It's been hard work over the years, but it has reaped its rewards. Even by his standards, though, 2000 was remarkable. He took 60 first-division wickets and won his second Championship medal in a row, as well as promotion for Surrey in the National League. He also made 500, vital, runs for the first time, at an average of 31. Not bad for a man who doesn't enjoy batting that much. Then there were the finest match figures in England since Jim Laker's 19 against Australia at Old Trafford in 1956. Bicknell's came at Guildford, his home club, during Surrey's golden mid-summer run. On a beautiful pitch, after his batsmen had conceded a lead, he annihilated Leicestershire with bowling that was hostile, quick and accurate. His seven for 72 in the first innings, which he considers his best bowling of all, became 16 for 119 by the end of the match. A headline-making sensation.
Bicknell is both a stalwart and a stylist. A classic English new-ball bowler: all short run, high arms and high knees, a natural out-swinger with the knack of cutting the ball back into the right-hander. And, like Alec Bedser in the 1950s, he is the rhythmic heart of Surrey. The metronome to Alex Tudor's scattergun and the Saqlain-Salisbury trickery.
Martin Paul Bicknell was born in Guildford on January 14, 1969. He was just what his older brother Darren had been waiting for. The pair spent their boyhood tearing around, kicking footballs and imitating the 1976 West Indians. Martin's early loyalty was to Ian Botham's Somerset, but The Oval brought his first experience of Test cricket - England v Australia in 1977: "It rained most of the day and we only saw about an hour's play."
The soggy sandwiches worked their magic and Bicknell went to play for local club Normandy when he was ten, opened the batting and bowling at school, and started playing Surrey age-group cricket. However, it wasn't until he shot up - Graham Thorpe, who rose through the ranks with him, was always taller - that he made a real and rapid impact. School was not his strongest suit, and Bicknell left at 16, pocketing some O-levels and climbing straight into his whites. They were to prove more useful than the certificates.
That summer he had a smashing season with Guildford, one excellent, seven-wicket Second Eleven game against Middlesex, and was rewarded with a Surrey contract. He made his debut the following year, 1986, against Derbyshire at The Oval, a year before Darren. Wisden tells of the 17-year-old who "swept Derbyshire aside on the final morning by taking three for four in 11 deliveries". From there followed two overseas tours with England Young Cricketers, one with England A (along with Darren) and, in 1989, his county cap. Then, "probably too early", he was picked for England's 1990-91 tour of Australia and New Zealand.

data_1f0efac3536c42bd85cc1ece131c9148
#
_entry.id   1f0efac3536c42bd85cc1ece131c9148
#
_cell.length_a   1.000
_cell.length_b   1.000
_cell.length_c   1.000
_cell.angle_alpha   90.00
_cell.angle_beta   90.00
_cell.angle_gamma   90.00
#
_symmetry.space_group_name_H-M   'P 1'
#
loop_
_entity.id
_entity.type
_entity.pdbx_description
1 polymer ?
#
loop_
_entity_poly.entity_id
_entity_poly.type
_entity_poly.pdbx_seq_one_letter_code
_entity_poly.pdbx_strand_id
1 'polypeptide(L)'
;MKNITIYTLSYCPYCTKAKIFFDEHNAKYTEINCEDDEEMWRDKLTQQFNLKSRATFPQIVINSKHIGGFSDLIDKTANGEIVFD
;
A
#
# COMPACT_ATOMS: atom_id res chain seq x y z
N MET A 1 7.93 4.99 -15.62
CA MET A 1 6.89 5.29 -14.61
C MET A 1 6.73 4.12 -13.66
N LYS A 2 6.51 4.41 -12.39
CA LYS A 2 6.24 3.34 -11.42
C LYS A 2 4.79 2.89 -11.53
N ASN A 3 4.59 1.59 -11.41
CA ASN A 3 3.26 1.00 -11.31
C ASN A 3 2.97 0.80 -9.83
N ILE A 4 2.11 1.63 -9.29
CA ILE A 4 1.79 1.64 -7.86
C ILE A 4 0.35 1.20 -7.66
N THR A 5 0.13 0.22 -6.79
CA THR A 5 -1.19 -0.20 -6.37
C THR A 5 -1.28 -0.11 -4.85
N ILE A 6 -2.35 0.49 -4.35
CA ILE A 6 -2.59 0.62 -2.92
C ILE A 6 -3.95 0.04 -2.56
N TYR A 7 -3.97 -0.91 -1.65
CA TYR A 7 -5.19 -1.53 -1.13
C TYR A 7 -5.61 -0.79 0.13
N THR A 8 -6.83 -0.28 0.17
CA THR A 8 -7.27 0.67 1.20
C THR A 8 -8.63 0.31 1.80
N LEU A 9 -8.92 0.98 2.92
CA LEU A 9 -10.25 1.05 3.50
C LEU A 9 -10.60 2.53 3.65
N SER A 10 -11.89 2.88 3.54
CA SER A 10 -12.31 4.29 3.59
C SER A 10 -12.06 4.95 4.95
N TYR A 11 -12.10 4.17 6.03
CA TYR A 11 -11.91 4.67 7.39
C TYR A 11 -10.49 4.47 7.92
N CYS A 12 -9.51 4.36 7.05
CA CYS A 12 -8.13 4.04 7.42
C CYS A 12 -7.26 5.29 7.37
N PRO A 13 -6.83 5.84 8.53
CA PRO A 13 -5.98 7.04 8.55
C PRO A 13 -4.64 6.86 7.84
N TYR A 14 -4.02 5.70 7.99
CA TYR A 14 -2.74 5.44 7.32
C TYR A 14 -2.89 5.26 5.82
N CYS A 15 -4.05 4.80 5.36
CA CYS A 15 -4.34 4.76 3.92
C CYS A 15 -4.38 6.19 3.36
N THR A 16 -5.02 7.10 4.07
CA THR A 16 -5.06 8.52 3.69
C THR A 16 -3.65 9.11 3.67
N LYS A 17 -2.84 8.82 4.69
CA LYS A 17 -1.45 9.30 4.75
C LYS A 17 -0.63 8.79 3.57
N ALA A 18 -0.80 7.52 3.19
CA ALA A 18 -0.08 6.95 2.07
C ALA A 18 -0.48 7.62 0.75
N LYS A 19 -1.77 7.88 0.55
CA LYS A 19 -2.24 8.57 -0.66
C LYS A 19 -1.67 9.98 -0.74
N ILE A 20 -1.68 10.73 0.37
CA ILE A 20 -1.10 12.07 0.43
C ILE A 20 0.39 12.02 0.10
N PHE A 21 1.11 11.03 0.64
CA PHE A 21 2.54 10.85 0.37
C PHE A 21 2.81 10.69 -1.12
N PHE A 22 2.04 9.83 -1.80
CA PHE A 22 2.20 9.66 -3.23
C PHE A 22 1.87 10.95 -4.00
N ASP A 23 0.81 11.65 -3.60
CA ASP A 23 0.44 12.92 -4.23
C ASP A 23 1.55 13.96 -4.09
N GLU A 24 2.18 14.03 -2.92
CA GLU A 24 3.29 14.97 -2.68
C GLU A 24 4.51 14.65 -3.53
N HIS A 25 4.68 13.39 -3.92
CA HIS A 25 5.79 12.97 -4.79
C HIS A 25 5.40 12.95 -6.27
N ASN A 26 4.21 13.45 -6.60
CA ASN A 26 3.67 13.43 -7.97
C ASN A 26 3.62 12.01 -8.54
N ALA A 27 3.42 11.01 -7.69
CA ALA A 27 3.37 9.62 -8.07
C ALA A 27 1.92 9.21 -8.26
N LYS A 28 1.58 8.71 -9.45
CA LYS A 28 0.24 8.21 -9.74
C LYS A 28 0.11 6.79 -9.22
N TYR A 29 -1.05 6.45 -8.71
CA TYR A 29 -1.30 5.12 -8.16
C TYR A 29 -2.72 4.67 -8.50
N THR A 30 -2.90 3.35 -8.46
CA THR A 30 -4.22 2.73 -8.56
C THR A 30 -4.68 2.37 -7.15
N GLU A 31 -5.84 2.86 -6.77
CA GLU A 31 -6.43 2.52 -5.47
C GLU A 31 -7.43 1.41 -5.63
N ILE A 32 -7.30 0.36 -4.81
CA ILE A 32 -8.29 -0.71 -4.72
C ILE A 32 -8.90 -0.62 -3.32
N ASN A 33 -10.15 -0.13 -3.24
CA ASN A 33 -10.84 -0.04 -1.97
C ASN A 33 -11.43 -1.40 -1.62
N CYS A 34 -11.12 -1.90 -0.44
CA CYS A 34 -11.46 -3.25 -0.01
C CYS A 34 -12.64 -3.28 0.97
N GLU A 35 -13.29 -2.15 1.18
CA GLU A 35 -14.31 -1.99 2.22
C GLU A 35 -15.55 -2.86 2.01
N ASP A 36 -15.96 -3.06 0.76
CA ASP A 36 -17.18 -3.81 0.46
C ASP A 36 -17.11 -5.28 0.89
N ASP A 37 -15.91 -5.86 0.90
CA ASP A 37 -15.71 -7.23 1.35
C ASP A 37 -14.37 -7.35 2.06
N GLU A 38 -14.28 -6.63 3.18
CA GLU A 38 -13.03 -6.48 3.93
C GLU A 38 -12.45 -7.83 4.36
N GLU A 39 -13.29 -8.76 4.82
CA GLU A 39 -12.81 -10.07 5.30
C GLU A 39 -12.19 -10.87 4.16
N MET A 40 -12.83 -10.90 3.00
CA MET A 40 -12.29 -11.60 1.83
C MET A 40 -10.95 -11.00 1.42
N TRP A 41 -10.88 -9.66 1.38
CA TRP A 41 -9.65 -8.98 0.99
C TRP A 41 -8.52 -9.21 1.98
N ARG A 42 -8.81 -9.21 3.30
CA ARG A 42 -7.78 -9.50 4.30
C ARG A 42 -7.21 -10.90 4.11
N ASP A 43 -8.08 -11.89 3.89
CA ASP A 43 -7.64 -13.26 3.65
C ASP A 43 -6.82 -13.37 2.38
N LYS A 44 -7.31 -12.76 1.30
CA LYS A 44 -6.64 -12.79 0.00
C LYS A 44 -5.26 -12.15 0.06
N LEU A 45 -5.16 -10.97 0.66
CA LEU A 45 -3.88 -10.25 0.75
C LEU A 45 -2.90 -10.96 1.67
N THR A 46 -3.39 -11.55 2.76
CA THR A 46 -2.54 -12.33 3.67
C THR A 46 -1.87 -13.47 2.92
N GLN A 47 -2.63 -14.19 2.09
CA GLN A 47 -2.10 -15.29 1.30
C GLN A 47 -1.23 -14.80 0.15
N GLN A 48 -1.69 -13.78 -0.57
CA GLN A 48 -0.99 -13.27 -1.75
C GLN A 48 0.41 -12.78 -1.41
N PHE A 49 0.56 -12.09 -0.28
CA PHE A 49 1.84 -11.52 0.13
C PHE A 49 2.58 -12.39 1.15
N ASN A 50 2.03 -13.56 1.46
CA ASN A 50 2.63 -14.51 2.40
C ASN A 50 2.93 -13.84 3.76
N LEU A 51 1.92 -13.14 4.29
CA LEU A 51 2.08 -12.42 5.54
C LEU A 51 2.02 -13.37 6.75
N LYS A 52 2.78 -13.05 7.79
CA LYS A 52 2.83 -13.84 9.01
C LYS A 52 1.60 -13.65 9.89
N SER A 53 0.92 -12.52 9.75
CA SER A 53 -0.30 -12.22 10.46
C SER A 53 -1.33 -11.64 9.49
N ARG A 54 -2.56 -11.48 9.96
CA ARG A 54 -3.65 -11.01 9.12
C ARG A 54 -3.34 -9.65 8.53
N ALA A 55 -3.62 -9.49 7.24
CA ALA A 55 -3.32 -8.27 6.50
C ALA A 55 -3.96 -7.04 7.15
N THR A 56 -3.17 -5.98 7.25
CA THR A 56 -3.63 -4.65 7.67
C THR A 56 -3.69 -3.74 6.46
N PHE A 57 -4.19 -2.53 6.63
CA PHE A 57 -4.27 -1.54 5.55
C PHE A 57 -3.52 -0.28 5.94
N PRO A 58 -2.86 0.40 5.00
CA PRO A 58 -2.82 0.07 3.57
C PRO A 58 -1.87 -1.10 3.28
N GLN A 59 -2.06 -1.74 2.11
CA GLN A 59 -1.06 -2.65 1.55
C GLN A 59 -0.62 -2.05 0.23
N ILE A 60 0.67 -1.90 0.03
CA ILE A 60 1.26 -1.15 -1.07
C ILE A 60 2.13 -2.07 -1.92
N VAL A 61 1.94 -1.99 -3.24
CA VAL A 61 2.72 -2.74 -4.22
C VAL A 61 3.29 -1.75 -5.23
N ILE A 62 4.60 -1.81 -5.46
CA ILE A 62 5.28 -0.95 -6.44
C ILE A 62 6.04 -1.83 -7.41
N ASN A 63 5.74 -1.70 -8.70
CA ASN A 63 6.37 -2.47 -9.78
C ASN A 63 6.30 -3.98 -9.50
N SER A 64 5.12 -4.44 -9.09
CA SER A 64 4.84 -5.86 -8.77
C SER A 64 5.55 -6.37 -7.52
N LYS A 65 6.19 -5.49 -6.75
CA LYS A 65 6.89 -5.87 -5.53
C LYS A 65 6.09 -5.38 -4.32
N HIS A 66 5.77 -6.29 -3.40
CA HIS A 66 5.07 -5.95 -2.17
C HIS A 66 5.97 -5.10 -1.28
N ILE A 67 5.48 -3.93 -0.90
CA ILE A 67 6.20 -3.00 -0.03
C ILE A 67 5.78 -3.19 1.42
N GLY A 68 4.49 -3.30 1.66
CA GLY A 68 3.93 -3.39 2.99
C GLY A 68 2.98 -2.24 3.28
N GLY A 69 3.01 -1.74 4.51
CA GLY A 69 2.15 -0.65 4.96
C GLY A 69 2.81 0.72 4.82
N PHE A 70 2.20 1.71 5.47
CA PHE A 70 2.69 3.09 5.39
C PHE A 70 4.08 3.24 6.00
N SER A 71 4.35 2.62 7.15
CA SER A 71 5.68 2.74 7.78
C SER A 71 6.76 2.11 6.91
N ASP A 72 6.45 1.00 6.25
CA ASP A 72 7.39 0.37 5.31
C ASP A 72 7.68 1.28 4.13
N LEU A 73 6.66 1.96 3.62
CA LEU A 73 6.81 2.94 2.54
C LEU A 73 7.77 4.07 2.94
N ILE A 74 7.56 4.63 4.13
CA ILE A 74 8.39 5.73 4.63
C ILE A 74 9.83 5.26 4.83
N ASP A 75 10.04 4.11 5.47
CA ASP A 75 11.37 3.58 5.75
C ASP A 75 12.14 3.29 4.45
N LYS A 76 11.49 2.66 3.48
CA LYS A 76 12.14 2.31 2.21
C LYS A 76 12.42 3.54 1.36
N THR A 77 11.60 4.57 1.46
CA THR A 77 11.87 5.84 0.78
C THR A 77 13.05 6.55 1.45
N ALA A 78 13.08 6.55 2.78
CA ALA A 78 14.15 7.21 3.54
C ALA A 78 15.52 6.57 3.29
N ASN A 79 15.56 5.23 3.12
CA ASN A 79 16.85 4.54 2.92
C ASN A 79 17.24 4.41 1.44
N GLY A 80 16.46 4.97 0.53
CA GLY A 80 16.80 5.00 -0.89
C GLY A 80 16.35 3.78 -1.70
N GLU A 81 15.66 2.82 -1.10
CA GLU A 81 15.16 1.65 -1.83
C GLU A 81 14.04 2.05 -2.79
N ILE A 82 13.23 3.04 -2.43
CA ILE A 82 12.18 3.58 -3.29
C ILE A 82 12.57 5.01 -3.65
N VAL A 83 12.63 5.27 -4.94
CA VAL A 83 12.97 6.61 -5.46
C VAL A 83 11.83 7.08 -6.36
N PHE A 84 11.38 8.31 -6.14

He didn't play a Test - just seven one-day internationals - but he adored it. He loved being part of the set-up, loved the attention and loved the pressure, despite being battered, physically and emotionally, by Dean Jones at Ballarat: none for 94 while Jones struck a savage century for Victoria. All of which made his subsequently brief Test career in the demoralising summer of 1993 - two Tests, 87 overs, four wickets, two ducks and a dodgy knee - so much harder to take.
Bicknell was hampered by the selectorial blind man's buff of the 1990s and plagued by a horrific run of injuries: dislocated shoulder, knee operation, broken bone in his side. But it is a mystery that he has never made the England team-sheet since. He has taken 50 or more first-class wickets in a season nine times and been the spearhead of the most potent attack in the country. Perhaps he's been around so long that he's always been considered older than his years. Maybe he's considered too slow to get players out at Test level. That one rankles: "It doesn't hold much water with me. If you're good enough and you get people out, it doesn't matter at what pace you bowl."
But playing for Surrey brings its own fulfilment. Bicknell has warm respect for his captain, Adam Hollioake, with whom he shares a sixth sense about when he should come on. He enjoys bowling with Alex Tudor more than any of his previous partners. He relishes the mateship of playing with a successful, close-knit side, even if he is different from the young pups who have known nothing but success. He has never been the outgoing sort that a few at Surrey are now. He's rather shy and gentle and not too forthcoming. "I think that has often been perceived as being a bit arrogant at times, but that's the furthest thing from the truth."
Not that he is soft. He is driven by fear, the fear of not being good enough to do it any more. He finds it so hard to switch off that he often wakes in the night, worrying about the next match. His wife, Lorraine, and young daughters Eleanor and Charlotte do their best to distract him. So does the golf course. He plays off a handicap of five and has set up his own business selling clubs and setting up tournaments.
But that's for the future. His more immediate target is 1,000 first-class wickets. He has 174 to go and reckons on pounding another four or five years out of that battered body. While Bicknell is considered superfluous to England's needs, he is living, vigorously appealing proof that county cricket is not yet dead